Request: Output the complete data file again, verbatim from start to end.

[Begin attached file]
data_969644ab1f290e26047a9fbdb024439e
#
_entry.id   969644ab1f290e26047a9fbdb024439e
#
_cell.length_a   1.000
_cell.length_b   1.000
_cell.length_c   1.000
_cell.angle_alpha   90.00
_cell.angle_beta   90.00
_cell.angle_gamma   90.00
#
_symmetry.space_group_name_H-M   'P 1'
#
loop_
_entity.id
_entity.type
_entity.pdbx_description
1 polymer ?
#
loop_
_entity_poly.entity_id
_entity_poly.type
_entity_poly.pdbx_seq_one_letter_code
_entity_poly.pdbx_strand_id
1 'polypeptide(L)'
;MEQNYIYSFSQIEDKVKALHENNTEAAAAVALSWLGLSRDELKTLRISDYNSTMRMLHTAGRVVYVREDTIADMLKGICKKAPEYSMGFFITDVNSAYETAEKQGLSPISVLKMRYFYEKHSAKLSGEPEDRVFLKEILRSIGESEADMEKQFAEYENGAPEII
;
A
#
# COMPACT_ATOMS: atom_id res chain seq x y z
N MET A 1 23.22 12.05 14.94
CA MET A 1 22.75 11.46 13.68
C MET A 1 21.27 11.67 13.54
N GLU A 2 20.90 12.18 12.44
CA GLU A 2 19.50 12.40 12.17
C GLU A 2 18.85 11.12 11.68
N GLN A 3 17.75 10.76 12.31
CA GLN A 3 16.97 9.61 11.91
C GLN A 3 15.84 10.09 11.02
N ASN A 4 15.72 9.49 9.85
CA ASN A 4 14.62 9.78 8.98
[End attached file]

data_969644ab1f290e26047a9fbdb024439e
#
_entry.id   969644ab1f290e26047a9fbdb024439e
#
_cell.length_a   1.000
_cell.length_b   1.000
_cell.length_c   1.000
_cell.angle_alpha   90.00
_cell.angle_beta   90.00
_cell.angle_gamma   90.00
#
_symmetry.space_group_name_H-M   'P 1'
#
loop_
_entity.id
_entity.type
_entity.pdbx_description
1 polymer ?
#
loop_
_entity_poly.entity_id
_entity_poly.type
_entity_poly.pdbx_seq_one_letter_code
_entity_poly.pdbx_strand_id
1 'polypeptide(L)'
;MEQNYIYSFSQIEDKVKALHENNTEAAAAVALSWLGLSRDELKTLRISDYNSTMRMLHTAGRVVYVREDTIADMLKGICKKAPEYSMGFFITDVNSAYETAEKQGLSPISVLKMRYFYEKHSAKLSGEPEDRVFLKEILRSIGESEADMEKQFAEYENGAPEII
;
A
#
# COMPACT_ATOMS: atom_id res chain seq x y z
N MET A 1 23.22 12.05 14.94
CA MET A 1 22.75 11.46 13.68
C MET A 1 21.27 11.67 13.54
N GLU A 2 20.90 12.18 12.44
CA GLU A 2 19.50 12.40 12.17
C GLU A 2 18.85 11.12 11.68
N GLN A 3 17.75 10.76 12.31
CA GLN A 3 16.97 9.61 11.91
C GLN A 3 15.84 10.09 11.02
N ASN A 4 15.72 9.49 9.85
CA ASN A 4 14.62 9.78 8.98